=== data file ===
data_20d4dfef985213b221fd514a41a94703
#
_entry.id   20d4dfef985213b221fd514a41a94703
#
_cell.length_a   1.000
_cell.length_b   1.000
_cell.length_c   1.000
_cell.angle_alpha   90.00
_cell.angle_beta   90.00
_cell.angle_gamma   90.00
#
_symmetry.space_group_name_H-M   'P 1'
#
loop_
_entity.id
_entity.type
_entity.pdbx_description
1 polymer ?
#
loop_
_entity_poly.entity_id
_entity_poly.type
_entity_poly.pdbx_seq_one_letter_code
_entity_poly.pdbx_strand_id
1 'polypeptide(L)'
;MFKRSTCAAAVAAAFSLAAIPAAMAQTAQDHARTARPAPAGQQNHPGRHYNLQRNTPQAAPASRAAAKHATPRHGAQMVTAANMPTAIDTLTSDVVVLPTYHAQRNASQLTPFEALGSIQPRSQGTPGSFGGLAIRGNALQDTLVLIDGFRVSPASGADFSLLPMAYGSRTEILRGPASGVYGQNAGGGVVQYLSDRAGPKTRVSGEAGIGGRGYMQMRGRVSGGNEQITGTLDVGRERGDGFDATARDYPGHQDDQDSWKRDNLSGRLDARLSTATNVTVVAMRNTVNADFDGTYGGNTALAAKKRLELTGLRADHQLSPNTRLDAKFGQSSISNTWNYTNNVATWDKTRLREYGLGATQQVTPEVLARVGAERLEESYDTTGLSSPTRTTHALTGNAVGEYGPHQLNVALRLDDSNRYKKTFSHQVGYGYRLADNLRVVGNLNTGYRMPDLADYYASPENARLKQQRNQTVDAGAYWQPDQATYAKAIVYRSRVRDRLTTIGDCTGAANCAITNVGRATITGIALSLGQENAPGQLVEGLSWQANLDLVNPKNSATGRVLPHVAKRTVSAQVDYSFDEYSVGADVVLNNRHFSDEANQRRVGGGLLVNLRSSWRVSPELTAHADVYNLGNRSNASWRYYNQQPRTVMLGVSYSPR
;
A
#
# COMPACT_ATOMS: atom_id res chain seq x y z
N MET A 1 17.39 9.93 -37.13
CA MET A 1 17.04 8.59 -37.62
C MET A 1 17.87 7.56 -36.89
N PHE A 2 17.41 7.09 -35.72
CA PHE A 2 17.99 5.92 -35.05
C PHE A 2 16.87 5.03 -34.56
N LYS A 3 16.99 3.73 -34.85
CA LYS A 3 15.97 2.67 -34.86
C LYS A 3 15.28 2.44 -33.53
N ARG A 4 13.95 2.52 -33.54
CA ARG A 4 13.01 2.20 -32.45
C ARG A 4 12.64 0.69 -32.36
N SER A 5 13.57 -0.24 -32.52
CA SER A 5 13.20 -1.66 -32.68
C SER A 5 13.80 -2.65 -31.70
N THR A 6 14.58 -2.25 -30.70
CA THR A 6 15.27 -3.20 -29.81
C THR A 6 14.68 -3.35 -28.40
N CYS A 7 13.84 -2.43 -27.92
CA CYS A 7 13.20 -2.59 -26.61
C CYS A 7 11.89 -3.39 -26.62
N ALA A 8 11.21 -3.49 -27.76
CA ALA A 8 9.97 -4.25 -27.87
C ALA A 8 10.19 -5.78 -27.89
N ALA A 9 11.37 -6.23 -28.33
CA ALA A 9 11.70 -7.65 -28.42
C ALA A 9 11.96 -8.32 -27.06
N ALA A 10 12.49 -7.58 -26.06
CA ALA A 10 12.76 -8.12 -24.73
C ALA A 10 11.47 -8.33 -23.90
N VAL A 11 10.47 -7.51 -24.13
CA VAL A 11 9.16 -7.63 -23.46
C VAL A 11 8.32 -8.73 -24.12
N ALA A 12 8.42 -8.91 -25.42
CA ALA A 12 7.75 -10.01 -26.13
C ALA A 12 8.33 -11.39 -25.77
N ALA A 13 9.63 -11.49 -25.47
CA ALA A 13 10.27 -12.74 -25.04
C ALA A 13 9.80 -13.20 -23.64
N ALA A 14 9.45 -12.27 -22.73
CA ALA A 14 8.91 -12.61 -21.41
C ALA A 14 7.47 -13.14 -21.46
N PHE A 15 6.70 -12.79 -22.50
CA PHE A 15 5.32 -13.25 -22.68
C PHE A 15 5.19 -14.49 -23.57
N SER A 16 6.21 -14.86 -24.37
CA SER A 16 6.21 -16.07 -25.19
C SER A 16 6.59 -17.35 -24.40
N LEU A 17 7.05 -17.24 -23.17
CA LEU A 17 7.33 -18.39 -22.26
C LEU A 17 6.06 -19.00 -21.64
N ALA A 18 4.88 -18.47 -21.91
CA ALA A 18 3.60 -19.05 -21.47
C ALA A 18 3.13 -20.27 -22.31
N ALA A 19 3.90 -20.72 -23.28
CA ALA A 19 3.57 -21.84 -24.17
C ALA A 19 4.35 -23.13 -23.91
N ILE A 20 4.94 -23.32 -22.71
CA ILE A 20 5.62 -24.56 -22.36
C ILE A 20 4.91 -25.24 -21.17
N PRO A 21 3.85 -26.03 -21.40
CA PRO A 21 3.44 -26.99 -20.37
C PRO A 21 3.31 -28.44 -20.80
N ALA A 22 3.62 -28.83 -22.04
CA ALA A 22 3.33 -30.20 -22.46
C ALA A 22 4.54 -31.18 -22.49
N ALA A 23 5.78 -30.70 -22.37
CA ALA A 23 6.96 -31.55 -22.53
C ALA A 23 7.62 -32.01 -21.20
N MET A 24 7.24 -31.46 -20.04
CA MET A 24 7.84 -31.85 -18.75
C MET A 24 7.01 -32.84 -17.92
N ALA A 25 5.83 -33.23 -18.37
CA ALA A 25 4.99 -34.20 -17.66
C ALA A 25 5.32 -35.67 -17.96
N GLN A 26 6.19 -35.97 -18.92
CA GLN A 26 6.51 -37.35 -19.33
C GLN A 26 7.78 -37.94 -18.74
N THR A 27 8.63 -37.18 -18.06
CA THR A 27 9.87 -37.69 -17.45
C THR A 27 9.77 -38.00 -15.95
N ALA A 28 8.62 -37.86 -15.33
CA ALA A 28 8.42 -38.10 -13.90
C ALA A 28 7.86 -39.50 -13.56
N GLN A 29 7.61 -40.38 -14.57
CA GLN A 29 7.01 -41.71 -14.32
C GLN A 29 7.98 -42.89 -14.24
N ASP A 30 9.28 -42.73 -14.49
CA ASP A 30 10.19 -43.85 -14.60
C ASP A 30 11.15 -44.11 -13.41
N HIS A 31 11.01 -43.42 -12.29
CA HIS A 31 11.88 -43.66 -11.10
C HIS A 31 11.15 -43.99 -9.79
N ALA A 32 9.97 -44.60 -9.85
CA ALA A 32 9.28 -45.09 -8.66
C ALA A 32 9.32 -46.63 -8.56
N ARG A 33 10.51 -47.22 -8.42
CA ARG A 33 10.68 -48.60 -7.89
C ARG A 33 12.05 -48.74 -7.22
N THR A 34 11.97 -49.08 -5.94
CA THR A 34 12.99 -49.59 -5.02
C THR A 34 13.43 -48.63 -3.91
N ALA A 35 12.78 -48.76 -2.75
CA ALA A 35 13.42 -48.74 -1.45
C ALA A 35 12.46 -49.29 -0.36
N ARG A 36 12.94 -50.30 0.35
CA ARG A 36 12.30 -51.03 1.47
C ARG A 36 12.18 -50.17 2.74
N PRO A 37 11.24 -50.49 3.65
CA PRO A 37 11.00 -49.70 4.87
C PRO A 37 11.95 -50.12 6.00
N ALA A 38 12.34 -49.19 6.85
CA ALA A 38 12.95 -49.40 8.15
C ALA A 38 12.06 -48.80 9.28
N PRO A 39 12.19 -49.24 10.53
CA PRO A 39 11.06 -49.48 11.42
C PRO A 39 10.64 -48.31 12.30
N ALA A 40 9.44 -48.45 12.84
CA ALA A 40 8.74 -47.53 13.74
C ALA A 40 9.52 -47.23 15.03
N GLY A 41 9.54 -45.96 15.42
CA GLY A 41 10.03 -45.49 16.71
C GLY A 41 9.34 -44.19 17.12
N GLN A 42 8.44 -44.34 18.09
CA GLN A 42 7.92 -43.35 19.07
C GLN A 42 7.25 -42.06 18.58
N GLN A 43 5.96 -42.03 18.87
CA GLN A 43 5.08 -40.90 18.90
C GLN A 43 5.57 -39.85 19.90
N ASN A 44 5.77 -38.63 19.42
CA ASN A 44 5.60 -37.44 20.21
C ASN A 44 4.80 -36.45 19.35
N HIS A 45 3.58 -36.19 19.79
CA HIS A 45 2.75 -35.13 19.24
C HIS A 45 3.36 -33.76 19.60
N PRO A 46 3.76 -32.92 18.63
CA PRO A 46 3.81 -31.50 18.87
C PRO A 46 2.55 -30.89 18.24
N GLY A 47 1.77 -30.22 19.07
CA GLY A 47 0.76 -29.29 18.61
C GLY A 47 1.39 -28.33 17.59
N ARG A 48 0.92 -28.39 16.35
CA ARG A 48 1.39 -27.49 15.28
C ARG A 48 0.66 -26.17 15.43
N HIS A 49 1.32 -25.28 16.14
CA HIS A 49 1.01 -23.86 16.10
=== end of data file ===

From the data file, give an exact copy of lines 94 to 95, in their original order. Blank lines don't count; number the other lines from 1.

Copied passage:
N ALA A 22 3.62 -28.83 -22.04
CA ALA A 22 3.33 -30.20 -22.46